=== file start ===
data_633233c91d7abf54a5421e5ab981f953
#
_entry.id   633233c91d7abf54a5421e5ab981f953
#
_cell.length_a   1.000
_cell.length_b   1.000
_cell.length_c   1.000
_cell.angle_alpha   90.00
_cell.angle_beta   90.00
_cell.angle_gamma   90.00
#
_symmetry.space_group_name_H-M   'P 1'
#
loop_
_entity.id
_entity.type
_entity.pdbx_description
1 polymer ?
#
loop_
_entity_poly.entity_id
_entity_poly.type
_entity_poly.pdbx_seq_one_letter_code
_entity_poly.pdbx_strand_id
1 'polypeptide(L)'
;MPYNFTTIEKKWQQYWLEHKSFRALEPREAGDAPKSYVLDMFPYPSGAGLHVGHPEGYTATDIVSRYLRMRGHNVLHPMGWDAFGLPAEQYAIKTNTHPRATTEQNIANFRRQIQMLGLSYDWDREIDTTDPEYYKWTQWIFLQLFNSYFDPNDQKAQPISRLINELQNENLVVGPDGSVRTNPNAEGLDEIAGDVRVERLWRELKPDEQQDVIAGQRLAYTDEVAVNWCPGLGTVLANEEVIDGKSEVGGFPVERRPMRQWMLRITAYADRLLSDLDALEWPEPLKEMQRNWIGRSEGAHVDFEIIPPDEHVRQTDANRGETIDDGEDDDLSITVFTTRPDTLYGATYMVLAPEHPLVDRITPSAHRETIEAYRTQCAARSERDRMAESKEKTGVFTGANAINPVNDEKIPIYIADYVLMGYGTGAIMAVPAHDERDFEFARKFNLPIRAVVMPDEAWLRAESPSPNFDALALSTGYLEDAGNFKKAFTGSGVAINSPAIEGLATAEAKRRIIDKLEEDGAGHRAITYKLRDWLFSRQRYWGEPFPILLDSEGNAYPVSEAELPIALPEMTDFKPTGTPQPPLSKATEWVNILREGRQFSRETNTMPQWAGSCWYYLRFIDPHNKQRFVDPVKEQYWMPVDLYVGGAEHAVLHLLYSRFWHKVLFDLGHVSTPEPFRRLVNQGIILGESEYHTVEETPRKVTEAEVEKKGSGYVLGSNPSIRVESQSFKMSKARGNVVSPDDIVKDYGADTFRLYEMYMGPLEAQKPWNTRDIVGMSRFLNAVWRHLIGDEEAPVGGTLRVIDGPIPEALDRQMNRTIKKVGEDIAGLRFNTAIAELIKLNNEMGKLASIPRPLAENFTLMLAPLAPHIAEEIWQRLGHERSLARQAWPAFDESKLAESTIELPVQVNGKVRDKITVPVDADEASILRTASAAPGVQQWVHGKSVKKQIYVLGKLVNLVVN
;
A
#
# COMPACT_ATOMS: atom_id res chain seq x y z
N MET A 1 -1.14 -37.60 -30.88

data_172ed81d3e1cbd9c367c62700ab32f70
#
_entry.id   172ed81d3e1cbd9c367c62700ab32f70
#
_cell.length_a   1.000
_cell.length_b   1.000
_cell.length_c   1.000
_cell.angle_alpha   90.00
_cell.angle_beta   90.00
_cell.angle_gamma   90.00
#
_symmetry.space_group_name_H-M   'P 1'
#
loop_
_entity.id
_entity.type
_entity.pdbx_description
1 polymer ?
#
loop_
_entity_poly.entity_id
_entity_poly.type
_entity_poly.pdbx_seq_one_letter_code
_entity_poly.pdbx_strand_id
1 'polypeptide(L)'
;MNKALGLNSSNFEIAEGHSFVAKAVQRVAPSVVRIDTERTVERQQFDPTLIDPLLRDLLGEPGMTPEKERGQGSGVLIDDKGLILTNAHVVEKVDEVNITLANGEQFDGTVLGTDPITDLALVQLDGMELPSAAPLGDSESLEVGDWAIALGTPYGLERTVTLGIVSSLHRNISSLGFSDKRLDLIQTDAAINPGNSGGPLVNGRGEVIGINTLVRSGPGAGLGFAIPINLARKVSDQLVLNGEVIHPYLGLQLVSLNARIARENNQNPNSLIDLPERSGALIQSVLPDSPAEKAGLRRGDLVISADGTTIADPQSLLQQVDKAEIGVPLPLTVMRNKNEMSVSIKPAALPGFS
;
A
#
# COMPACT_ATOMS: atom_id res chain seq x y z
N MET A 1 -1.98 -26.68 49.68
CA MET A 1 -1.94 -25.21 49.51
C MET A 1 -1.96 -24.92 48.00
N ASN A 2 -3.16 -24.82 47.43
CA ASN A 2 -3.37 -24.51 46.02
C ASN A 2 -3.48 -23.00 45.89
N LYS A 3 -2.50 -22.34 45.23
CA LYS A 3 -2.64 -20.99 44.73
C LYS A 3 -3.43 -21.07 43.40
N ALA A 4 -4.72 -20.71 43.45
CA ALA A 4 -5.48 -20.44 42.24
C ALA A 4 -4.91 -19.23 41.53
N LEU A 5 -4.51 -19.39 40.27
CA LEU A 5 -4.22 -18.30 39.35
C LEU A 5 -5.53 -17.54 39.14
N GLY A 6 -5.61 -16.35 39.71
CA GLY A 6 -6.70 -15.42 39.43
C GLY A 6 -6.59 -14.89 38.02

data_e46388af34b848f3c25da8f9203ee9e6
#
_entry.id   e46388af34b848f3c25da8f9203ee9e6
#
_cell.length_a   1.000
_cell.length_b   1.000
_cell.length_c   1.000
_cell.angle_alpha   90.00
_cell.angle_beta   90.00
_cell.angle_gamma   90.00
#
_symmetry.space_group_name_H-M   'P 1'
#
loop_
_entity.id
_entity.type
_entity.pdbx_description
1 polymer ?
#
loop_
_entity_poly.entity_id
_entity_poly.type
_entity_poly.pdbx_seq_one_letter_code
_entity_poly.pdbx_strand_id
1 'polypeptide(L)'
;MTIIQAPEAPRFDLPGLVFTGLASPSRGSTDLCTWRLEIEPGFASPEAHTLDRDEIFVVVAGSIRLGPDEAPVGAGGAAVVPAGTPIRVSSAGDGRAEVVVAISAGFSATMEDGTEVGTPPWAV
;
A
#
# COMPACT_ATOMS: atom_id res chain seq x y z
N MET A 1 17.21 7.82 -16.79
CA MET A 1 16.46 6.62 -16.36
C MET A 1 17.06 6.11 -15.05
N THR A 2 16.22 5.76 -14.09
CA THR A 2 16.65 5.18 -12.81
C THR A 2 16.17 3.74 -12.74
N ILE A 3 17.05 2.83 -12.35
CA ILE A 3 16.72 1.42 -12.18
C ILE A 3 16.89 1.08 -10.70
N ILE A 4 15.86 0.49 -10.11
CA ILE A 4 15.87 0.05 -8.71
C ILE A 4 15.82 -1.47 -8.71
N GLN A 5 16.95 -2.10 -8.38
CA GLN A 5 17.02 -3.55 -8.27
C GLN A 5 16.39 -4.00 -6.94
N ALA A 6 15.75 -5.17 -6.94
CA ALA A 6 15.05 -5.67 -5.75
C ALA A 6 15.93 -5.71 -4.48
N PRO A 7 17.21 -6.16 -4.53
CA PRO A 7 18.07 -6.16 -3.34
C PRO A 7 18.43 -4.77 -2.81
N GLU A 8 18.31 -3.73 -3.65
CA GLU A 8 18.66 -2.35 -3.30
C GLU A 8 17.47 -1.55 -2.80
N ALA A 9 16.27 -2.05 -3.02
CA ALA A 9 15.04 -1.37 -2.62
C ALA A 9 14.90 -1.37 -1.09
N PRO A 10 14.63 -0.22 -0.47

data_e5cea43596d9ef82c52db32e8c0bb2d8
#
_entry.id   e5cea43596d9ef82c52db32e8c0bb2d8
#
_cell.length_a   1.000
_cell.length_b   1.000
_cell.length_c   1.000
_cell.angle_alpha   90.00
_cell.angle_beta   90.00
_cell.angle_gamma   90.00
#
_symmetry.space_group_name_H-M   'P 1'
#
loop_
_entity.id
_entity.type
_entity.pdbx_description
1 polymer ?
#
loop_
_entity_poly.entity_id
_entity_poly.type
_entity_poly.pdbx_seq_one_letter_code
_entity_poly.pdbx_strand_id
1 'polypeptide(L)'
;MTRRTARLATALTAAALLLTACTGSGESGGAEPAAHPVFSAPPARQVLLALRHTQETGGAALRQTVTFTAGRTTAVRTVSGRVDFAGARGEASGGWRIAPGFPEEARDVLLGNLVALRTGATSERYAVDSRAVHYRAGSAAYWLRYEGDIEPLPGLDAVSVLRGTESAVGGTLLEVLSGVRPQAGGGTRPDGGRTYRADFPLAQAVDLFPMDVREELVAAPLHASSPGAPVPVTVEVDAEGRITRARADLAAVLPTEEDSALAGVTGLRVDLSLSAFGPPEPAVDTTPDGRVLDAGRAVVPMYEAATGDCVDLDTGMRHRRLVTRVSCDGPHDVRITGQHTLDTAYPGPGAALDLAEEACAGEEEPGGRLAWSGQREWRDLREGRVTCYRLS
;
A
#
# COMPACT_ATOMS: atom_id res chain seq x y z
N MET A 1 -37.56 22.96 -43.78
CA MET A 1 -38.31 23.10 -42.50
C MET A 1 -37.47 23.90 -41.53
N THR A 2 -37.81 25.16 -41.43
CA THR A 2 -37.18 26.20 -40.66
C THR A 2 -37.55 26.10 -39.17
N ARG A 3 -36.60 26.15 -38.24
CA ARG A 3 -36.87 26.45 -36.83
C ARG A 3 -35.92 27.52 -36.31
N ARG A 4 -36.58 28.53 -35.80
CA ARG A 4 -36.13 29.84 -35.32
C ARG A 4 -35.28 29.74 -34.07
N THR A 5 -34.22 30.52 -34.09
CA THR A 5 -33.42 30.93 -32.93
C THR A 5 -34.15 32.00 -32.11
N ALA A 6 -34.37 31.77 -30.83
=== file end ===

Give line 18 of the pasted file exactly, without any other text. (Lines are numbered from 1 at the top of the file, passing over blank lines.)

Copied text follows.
1 polymer ?